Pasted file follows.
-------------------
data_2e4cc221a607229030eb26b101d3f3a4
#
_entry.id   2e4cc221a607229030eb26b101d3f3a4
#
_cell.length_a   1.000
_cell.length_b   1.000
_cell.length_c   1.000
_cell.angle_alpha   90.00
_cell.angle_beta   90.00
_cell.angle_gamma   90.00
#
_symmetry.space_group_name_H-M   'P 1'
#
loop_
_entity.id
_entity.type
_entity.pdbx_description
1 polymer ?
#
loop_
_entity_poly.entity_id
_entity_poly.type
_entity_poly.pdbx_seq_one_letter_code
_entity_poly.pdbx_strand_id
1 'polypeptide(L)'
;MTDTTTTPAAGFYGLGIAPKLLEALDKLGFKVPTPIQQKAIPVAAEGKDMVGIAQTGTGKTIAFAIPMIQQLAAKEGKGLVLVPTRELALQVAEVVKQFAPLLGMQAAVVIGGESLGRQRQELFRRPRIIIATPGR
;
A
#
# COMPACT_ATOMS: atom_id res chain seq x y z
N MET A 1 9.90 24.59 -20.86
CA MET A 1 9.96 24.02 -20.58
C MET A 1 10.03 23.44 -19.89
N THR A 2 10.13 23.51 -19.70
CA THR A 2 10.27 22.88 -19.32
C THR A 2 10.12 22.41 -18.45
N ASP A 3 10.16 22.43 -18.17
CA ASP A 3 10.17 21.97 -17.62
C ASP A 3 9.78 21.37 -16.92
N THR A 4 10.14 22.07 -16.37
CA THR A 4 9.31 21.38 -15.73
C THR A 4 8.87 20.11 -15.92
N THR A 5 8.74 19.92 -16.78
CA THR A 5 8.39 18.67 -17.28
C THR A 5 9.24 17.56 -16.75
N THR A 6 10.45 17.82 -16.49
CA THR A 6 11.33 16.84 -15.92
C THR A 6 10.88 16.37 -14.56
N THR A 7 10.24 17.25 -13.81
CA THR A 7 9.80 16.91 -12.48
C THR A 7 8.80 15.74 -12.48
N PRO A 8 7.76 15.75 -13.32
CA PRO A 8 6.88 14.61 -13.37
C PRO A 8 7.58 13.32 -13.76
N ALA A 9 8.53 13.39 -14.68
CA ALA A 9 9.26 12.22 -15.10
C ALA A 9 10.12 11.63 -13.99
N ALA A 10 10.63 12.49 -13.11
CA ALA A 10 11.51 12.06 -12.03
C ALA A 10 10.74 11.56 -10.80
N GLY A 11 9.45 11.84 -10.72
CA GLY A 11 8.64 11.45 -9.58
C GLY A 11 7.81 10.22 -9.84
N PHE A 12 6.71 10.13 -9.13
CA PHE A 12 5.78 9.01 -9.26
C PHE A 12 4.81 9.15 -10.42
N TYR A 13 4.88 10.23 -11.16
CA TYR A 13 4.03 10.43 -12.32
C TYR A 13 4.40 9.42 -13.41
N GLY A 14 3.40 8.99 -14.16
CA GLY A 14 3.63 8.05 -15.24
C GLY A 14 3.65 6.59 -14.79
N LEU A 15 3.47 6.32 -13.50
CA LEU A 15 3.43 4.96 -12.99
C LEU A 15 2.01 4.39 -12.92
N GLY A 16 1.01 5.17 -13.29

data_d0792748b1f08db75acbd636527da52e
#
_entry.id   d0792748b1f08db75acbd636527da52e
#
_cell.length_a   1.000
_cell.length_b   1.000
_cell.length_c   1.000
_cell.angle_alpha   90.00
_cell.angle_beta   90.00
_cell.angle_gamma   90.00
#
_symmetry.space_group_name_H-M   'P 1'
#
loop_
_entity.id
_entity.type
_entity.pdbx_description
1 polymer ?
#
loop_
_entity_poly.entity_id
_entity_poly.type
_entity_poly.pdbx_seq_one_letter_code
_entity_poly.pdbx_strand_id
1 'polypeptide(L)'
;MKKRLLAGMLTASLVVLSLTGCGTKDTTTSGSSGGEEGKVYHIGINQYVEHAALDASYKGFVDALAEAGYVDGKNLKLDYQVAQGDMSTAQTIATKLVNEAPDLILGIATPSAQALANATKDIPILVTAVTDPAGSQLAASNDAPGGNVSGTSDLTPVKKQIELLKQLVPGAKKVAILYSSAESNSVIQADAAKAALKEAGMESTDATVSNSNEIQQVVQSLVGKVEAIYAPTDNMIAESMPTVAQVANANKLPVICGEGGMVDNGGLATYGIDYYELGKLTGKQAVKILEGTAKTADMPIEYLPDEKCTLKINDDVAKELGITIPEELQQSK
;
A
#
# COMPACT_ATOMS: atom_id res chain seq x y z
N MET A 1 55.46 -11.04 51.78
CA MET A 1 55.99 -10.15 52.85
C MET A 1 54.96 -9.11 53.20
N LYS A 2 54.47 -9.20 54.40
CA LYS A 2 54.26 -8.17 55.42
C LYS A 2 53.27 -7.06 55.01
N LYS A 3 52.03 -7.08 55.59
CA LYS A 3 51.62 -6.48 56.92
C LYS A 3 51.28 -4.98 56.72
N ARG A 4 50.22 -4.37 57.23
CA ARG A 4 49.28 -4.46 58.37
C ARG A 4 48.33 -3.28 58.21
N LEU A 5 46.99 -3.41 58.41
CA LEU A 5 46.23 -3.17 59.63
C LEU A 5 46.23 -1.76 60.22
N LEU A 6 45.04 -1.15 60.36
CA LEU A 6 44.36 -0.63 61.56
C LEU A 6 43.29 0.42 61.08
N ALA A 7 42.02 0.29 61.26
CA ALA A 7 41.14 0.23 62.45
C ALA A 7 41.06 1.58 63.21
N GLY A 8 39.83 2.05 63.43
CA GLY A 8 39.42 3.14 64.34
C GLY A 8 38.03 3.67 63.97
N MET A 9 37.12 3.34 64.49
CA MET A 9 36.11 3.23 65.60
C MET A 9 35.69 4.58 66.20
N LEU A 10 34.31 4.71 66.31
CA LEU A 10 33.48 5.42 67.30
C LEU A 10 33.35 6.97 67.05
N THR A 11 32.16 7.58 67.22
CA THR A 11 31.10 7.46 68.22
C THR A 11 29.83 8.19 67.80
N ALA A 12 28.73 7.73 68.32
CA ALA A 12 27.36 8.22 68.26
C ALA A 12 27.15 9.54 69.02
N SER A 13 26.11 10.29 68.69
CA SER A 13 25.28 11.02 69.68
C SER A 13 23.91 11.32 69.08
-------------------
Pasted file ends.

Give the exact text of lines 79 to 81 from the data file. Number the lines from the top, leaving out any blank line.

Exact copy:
_entry.id   d0792748b1f08db75acbd636527da52e
#
_cell.length_a   1.000